"Could I have this dance for the rest of my life?" - Anne Murray

Friday, July 19, 2013

Agri-Bliss in the Berkshires

So here we are in the beautiful Berkshires of Massachusetts, house sitting for our friends Wendy and Steve, in temperatures hitting the humid mid nineties with no AC! Holy Cow. In the past two years we haven't had to deal with heat like this, and the few days we did, we had air conditioning to get us through the night. So now, after rain for three weeks in NH, we are having a heat wave, which does happen now and again in New England. The good news is, our friends have a lovely screen porch with a bed on it, so we can sleep virtually outside in the cooler night air. Boy are we spoiled. 

The RV has been parked in the yard here for over three weeks. Seems to be happy just sitting there, and not bothered by the heat.


I'm having a great time garden sitting as well. I'm assigned to pick whatever is ready while we're here, plus I'm on Japanese beetle patrol. Every morning and evening I capture the rascals and send them on to bug heaven. They seem to like the raspberry bushes the best, then the willow bushes. Our friend Wendy is a basket weaver and she grows her own varieties of willow for the baskets. 

Here's what the willow looks like after its harvested and bundled.

The J beetles really go for one particular kind of willow, but I'm going my level best to keep them off. They're persistent little "bug"gers, and in just 12 hours from morning to evening, there's another batch after those tender willow leaves. It's a humbling enterprise.

Despite the hard work ; ) we are also managing to get out and do a few things for fun. We hit the Berkshire Botanical Gardens in Stockbridge one day. They have a lovely children's garden and a farm camp! Boy I would have loved to go to a farm camp when I was a kid. (Wait a minute, I am at a farm camp!)

Although this is an incredibly busy picture, perhaps you can make out the beautiful raised beds with specimen veggie plants in them. Everything looked lushly vibrant.

There were sculptures placed around the gardens, but I wasn't crazy about them in general. They do provide nice focal points for some pictures though.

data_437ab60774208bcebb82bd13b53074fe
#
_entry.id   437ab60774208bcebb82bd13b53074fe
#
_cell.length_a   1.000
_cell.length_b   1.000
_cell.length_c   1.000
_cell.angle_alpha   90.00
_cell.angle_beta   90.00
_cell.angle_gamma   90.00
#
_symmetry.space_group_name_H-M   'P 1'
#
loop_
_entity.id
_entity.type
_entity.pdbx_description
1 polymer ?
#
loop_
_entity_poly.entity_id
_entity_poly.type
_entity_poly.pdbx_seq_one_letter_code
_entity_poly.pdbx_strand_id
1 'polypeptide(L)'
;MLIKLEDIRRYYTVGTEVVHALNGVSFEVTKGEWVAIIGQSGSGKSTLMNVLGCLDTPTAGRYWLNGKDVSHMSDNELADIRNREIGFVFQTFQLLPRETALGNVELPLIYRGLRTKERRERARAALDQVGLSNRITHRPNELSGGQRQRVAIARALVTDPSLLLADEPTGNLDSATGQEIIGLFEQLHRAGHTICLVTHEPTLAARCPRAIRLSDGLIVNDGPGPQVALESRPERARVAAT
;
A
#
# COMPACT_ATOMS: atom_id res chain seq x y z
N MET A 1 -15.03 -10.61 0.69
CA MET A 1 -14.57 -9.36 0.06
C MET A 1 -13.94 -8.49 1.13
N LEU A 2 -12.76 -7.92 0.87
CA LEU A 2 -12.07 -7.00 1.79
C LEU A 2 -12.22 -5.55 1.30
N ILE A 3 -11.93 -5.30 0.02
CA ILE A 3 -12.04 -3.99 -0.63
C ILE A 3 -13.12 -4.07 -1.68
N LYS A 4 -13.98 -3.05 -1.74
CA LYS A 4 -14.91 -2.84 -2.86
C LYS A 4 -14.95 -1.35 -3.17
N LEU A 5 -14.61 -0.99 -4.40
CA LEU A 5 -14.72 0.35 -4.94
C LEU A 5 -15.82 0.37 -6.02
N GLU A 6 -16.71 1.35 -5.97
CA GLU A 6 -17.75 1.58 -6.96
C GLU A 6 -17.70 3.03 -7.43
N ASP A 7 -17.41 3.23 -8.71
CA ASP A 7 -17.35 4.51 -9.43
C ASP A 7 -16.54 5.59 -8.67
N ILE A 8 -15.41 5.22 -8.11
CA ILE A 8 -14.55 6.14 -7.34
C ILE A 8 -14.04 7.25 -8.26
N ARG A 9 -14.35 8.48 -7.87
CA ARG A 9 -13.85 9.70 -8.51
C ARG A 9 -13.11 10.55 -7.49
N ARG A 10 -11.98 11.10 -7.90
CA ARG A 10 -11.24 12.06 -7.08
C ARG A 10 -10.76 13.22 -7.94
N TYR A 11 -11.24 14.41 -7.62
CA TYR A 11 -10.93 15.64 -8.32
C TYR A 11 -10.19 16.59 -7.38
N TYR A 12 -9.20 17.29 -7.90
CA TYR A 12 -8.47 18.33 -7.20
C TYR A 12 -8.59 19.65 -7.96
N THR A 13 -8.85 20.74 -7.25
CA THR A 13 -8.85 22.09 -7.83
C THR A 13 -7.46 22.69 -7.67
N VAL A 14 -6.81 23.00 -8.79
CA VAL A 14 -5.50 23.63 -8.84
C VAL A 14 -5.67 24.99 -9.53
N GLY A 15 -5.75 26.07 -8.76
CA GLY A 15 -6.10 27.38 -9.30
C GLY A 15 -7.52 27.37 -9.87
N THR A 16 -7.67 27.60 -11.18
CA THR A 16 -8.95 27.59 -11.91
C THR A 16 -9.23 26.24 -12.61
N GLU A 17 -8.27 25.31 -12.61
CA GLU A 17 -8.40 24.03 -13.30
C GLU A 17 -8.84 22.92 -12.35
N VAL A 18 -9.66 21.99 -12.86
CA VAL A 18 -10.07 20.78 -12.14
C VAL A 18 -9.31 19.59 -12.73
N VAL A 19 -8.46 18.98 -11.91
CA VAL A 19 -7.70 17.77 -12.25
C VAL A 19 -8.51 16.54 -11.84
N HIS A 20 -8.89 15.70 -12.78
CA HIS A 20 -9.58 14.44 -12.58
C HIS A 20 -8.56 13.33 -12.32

And here's one of nature's own little focal points on a black-eyed susan.

There is also a collection of structures that all seem to be variations on the garden shed theme. Martha Stewart sponsored one, and it looks perfectly simple, just like you'd imagine. This one looks like it belongs in Cades Cove, TN.

Another morning I set out early to take some pictures and ended up at Gould Farm, where the gardens are tended by some very vigilant gardeners. 

I see them out there every time we pass by!  : )

Meanwhile, back at the house, I've taken some photos of the tools of the trade wielded on a daily basis by Wendy and Steve. Here are some intimate shots of those to finish up this post. 

Perhaps you have some of these in your home too?

When next I write, it will probably be from Brattleboro, VT. We'll see you there.
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Thursday, July 11, 2013

New England Contra Dance: Peterborough, NH

OK, here it is: a piece of real New England. The contra dance. Readers may recall that Rick and I try to find contra dances wherever we go, but contra dance originated in New England, and the tradition remains the strongest here. One of the most beautiful dance halls in the country is in the Town House of Peterborough, NH.  Town meeting houses are another NE tradition - a multi purpose building in the center of town, used mostly as church and meeting house. In some towns contra dances are held there as well.

The musicians for the evening were Jeremiah McLane and Ethan Hazzard-Watkins. We were familiar with Jeremiah MaClane from one of his earlier albums that we listen to a lot: Smile When You're Ready. One of the things that makes contra dancing so wonderful is the traditional live music, that often builds to a driving beat that keeps the dancing strong and exciting.

Even though there were only two of them, they created a hall full of good music and happy dancers. 

Peterborough has this great balcony at one end of the hall; a nice place to take a break, although it gets pretty hot in the summer.

The floor is particularly smooth and the dancers are particularly good. Many, like us, have been dancing for decades. The bouncy and bold youngsters (of which there were a few) may find us kind of a drag, but experienced and calm dancers create a cohesive flow to the dance that we have missed as we travel and visit other dances.